Tuesday, September 27, 2005

Handcrafted Photo Calendars as Gifts

By Christina VanGinkel

With the holidays once again just around the corner, projects that put to use items we already own, and that are things the gift recipient can actually use, are always in demand. A photo calendar is just such a project. With effort put towards the choice of photographs, a photo printer, or photographs in the needed size, along with a standard inkjet printer, a stapler, adhesive, and a selection of cardstock, you can create a fantastic calendar that will result in family members asking you to create new ones each holiday season.

Begin by choosing between twelve and thirteen pictures for your calendar. One for each month, and either a thirteenth for the cover, or decide on which month's choice will be duplicated. Photo choices could include a variety of subjects, such as different family members, or be focused on one person, such as a grandchild for a doting set of grandparents. For extended family, consider photos from a family reunion, or a shared family vacation. Pets are also good choices for photographs, or even favorite landscapes. One young man I know that is a budding photographer shares his favorite photos from the past year that include everything from nature snapshots to landscapes.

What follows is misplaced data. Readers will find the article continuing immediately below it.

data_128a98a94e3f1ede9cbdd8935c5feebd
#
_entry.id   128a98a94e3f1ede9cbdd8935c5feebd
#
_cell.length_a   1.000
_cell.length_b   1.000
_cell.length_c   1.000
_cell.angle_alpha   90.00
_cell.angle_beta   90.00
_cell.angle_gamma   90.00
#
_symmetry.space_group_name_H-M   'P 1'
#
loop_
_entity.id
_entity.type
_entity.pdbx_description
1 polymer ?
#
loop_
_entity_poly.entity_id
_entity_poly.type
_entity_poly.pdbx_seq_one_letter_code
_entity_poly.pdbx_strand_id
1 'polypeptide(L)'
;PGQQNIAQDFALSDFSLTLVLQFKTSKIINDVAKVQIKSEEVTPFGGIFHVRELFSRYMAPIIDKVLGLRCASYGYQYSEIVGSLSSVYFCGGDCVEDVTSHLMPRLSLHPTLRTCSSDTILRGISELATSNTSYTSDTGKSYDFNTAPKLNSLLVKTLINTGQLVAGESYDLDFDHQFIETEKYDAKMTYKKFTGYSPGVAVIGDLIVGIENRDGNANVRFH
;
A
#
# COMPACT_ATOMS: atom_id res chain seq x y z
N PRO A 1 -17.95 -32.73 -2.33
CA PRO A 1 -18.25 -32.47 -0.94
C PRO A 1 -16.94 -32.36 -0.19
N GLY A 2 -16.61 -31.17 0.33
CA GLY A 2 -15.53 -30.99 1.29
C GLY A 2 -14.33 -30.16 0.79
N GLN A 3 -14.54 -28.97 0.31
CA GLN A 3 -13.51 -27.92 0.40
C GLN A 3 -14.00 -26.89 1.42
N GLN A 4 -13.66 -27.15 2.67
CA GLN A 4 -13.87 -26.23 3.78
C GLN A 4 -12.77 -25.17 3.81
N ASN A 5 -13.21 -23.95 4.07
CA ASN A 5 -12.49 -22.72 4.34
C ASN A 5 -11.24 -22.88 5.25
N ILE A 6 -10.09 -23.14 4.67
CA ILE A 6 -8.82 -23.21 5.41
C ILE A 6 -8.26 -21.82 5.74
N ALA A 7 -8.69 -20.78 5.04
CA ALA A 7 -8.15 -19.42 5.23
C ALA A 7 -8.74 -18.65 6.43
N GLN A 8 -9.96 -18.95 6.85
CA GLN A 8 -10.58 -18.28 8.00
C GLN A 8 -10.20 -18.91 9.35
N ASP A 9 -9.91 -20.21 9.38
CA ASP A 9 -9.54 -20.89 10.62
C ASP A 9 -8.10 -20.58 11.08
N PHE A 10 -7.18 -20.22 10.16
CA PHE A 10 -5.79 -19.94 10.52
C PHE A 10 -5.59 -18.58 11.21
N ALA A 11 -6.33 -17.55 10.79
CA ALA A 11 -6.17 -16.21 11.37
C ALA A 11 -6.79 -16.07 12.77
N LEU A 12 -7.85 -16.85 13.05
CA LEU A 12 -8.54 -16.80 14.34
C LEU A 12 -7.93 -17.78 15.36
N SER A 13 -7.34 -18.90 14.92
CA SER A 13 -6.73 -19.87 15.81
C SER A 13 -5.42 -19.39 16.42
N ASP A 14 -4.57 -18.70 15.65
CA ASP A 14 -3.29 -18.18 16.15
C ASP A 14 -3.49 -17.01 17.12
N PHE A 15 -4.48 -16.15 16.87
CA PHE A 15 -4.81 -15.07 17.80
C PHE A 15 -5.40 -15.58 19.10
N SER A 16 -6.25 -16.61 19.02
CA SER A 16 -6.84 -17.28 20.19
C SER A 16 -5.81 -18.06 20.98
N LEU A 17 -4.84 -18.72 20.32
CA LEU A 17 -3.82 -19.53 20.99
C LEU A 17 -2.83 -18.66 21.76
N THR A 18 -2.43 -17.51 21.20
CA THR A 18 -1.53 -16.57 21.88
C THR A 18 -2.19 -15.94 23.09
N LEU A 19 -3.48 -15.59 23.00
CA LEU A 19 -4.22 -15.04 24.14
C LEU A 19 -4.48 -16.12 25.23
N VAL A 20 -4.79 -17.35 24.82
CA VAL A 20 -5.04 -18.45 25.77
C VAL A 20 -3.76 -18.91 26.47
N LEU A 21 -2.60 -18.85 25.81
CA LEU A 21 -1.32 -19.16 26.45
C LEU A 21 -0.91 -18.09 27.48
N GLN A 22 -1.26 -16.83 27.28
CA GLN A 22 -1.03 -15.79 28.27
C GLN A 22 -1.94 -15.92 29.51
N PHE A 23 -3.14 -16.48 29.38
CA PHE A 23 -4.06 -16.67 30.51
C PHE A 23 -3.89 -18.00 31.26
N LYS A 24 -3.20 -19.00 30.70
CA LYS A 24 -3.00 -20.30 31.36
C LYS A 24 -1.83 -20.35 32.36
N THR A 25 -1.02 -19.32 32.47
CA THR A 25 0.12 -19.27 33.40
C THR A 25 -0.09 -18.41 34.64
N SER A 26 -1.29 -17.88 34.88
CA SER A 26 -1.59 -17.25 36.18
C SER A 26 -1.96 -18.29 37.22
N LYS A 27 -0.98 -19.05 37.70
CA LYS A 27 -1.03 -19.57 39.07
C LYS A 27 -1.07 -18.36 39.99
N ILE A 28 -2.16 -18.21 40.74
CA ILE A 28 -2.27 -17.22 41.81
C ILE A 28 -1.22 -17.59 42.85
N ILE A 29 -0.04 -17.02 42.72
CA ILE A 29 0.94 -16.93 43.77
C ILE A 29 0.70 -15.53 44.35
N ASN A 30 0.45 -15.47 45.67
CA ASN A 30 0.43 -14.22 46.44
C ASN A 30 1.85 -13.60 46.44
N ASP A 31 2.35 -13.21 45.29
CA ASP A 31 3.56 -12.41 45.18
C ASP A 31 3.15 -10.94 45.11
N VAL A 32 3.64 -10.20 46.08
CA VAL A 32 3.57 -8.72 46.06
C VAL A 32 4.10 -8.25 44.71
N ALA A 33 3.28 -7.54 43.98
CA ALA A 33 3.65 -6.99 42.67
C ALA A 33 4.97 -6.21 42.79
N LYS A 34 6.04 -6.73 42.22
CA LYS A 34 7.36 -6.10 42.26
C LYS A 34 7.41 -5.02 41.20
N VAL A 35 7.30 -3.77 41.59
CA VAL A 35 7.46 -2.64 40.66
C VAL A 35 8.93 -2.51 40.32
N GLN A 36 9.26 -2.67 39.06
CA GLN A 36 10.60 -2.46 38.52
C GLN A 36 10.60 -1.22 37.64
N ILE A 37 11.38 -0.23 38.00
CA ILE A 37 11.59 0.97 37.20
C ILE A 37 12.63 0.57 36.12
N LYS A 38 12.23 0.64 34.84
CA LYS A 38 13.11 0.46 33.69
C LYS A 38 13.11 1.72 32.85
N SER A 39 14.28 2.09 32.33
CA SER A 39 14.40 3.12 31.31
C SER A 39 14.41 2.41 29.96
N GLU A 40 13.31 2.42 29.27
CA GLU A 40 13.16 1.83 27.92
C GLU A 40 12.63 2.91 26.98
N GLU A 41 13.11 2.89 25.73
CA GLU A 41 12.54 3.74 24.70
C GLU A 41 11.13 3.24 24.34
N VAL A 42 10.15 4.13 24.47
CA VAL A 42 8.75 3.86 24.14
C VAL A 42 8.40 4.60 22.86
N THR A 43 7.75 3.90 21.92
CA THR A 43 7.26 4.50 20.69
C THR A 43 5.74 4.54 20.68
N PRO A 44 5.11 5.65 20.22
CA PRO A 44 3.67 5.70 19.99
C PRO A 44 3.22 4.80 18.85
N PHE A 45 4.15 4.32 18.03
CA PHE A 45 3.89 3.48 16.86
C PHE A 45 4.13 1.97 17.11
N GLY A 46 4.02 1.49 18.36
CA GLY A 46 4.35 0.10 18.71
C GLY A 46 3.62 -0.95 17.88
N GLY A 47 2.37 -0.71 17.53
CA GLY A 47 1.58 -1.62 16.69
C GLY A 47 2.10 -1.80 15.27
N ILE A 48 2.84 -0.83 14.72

If you absolutely cannot choose only twelve or thirteen snapshots, consider a variety of layouts for each month. You could use a split page on some, so you actually have two or even four photographs on one page, though this works best when the photos are related in some way. One or two pages could also be a random collection of photos. This is a great way to include a wide variety of snapshots when you are going to be passing the finished calendars out to extended members of your family. Everyone will get a kick out of looking through the individual collages to find themselves and loved ones. Feel free to spice up the photographs with borders and text. Try different media output such as black and white, sepia tone, even try hand coloring a few for a more personalized output.

Next, choose a software program to layout your calendar. Most graphic programs or general programs such as Microsoft Works all have calendar options that include personalization with dates and photographs. Pick a program that you are comfortable working in. If you end up spending an enormous amount of time trying to figure out adding text to the calendar squares, for example, you may end up giving up before you ever really get started. Gather your dates that will be included, and double check dates, even those you think you know. The calendar should be a reliable source of information for those who will receive it. Consider traditional dates such as birthdays and anniversaries, along with special dates such as family reunions. Once everything is typed and printed, attach your photographs to the calendar by using a quality adhesive, unless they were printed digitally and directly to the calendars via your printer. If needed, staple calendars on the fold lines to complete the assembly of each.

Given as gifts, these calendars will be both the highlight of your gift giving and of those fortunate to receive them. Be prepared to redo these calendars each year with updated information and brand new photographs.

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